No photo – you all know the horrors that are happening.
I received this today from the Provincial of the Dominican Order in Ukraine – He said it could be shared.
Notes from Ukraine. Monday, March 1
Dear sisters and dear brothers,
March 1 is the first day of spring in Ukraine. I read on one of the local internet sites that “it is a day for which people always wait with longing.” The Ukranian first day of spring started in Kyiv with a snow storm. In the morning everything was white on the streets. But most of us did not look for the first snowdrops or other signs of nature waking to life; above all we looked for the disturbing signs of war: another bombardment, sirens, news of what’s happening on the streets, and how the world is reacting to the events.
Last night Misha Romaniv called from Fastiv. I was very worried about them because the firefights started on the streets of the city after 8pm. The Ukrainian army shot down a Russian airplane, which crashed somewhere nearby. One could see from a distance burning columns of military vehicles. It all started to feel intense, and almost immediately, close to 80 people from the neighborhood came to us looking for shelter. Some of them with their dogs, cats, and other animals. There was never a lack of animals around the House of Saint Martin, starting with horses and donkeys and ending with parrots and some colorful birds. Father Pawel keeps a dog in the priory, and Father Jan has great sympathy for cats. The brothers understand well that people don’t want to leave their animals behind, especially since nobody knows what is going to happen and when they will come back home. Someone arrived on a motorbike; specially designed bags for the transportation of cats were attached to a brand new Honda. The volunteers from Poland brought with them in their minivan some food and, the most needed items among them, a couple bags of dog food. Father Misha was delighted.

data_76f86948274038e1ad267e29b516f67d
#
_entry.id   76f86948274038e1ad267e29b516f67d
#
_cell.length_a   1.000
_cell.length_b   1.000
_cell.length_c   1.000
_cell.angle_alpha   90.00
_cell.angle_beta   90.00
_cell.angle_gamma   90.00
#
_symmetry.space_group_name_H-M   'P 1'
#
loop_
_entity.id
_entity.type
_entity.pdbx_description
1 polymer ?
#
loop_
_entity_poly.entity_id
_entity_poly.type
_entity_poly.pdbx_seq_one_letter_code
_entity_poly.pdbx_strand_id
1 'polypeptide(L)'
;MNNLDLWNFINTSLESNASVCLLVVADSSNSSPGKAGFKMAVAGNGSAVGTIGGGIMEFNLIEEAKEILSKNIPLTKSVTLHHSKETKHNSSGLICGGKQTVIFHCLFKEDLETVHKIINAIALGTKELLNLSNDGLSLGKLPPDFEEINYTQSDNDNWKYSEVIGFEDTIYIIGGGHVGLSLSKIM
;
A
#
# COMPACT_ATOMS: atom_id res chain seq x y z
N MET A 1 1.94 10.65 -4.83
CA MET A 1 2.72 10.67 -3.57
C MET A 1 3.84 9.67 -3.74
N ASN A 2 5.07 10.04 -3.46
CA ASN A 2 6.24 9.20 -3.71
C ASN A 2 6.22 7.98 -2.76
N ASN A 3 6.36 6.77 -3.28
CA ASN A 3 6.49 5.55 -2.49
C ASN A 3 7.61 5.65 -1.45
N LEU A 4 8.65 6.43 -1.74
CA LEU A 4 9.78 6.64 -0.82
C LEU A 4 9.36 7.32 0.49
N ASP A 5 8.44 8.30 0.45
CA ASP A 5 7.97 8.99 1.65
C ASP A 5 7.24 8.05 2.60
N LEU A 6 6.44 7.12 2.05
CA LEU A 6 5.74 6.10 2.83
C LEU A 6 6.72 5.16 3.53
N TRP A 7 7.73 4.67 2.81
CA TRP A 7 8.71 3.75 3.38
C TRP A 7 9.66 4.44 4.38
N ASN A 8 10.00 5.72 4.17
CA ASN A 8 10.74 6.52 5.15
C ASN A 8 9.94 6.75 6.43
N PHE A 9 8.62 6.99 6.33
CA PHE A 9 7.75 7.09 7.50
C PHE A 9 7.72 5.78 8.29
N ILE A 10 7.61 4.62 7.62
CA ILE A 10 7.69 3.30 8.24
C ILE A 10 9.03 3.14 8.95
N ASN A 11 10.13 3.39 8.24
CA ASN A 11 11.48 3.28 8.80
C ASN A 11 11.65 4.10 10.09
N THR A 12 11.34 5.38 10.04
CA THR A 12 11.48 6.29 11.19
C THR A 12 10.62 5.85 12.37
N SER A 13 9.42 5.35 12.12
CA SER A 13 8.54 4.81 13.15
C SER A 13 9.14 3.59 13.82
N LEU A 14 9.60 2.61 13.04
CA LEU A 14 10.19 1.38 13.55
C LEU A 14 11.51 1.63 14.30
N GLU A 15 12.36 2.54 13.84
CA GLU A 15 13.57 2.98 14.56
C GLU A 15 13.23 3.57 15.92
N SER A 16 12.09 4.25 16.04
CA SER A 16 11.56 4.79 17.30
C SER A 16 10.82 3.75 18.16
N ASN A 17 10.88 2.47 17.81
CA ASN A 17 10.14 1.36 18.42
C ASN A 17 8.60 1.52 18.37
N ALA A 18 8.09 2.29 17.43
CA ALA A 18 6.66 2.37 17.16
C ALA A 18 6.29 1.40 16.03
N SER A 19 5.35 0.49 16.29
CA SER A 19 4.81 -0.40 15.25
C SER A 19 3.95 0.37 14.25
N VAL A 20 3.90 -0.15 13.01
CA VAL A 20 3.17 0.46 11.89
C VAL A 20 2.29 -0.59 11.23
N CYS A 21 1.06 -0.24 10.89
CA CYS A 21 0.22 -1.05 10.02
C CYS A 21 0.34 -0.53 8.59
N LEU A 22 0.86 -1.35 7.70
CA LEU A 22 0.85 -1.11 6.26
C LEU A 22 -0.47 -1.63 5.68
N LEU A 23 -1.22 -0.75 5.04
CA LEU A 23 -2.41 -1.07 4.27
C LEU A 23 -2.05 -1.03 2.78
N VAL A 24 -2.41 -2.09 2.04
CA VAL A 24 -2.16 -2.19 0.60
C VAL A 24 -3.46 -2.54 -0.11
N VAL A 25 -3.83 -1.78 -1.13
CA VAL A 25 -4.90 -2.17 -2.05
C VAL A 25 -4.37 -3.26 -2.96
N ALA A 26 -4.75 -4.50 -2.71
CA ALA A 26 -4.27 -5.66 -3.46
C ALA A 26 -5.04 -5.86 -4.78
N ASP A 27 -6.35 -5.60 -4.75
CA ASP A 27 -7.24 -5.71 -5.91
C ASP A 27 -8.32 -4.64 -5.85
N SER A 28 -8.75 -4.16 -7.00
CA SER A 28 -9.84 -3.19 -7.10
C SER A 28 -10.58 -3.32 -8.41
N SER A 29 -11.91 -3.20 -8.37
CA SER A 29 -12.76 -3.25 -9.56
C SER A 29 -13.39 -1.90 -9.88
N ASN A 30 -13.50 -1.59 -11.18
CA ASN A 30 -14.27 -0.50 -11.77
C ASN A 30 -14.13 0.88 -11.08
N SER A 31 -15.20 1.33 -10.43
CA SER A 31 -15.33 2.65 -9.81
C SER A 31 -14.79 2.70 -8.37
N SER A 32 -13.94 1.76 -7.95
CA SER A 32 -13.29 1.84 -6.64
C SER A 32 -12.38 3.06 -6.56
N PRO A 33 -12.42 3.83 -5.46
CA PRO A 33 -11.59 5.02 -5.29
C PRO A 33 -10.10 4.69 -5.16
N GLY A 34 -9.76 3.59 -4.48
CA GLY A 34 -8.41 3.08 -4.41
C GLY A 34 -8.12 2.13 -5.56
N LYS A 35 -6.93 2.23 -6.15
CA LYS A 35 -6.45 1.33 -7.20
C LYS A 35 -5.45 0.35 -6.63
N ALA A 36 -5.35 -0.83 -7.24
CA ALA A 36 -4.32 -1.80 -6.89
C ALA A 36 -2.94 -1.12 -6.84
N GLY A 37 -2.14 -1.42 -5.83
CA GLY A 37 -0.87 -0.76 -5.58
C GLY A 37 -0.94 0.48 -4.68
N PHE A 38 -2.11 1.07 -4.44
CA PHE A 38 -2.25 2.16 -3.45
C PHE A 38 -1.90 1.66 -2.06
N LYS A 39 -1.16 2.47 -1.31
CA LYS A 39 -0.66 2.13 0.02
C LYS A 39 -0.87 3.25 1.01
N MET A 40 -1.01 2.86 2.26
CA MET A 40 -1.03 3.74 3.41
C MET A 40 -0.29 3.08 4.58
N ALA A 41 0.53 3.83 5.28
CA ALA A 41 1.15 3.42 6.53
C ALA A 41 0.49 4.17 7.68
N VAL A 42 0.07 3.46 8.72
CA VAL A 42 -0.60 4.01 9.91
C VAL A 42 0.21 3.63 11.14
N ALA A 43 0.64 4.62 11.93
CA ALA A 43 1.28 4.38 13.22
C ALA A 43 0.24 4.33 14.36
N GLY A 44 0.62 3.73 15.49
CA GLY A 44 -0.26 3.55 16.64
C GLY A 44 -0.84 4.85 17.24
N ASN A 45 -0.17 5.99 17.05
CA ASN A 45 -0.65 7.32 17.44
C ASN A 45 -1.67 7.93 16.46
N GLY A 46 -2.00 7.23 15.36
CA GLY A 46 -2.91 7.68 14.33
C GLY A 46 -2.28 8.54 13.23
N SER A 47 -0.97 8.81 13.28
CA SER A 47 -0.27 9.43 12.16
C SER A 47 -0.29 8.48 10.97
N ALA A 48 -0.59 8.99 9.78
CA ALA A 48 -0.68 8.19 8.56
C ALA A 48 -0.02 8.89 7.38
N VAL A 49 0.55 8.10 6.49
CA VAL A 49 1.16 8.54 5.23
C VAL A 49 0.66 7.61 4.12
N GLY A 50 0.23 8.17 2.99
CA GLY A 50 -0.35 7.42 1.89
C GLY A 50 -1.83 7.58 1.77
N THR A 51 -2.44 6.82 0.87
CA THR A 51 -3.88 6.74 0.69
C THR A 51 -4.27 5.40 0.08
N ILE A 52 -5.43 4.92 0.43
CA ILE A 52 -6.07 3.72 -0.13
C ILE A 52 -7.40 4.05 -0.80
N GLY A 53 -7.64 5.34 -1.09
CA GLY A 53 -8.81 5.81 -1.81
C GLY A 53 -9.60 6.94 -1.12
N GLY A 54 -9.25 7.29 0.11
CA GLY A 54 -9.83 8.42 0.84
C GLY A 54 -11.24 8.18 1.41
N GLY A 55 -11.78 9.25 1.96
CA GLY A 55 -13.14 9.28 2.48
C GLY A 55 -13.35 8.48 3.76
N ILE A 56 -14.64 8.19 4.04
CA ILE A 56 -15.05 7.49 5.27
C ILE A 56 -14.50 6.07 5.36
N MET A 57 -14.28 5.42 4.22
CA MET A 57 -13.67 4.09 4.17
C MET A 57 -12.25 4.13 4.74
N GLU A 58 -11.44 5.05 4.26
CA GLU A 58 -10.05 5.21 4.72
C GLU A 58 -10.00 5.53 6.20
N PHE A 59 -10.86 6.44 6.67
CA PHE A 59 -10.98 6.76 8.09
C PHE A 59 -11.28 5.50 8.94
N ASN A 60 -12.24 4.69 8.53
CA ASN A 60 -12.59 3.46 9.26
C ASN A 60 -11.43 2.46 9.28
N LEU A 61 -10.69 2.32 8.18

Someone else stopped in a very elegant car and took out a more than 10 kg sturgeon which must have cost a fortune, and he donated it to the House of Saint Martin. He was on his way to his family or friends but decided that the food will be more useful for us. At present, all the exits from Fastiv are guarded by soldiers. Everybody is afraid of the continuous escalation of events and the streetfights. Even more so now that the Chechens apparently showed up in the city.
Luckily, Brother Igor Selishchev whom I mentioned yesterday safely arrived in Fastiv by train through Przemysl and Lviv. His travel was peaceful, and the train arrived on time. Igor is from Donetsk. He has just finished his religious formation and studies in Krakow. Now he has joined us, the Brothers of the Vicariate of Ukraine.
The Master of the Order, Father Gerard Timoner III, wrote to us yesterday. He tried in vain to call me and Father Peter Balog but somehow couldn’t succeed. The brothers and sisters from the whole world are now united with Ukraine. It is very important to all of us. And not just the Dominicans worry about us.
It is good that the pandemic taught us how to work online. At noon we had a Zoom meeting of the priests serving the diocese of Kyiv-Zhytomyr and our Bishop Vitalij. He remains here in Kyiv. The priests are a little nervous, but most of them are still in good spirits. Even the oblates from Chernivtsi, who are almost completely cut off from the world. More often than not they are sitting with their parishioners in the basement of the church.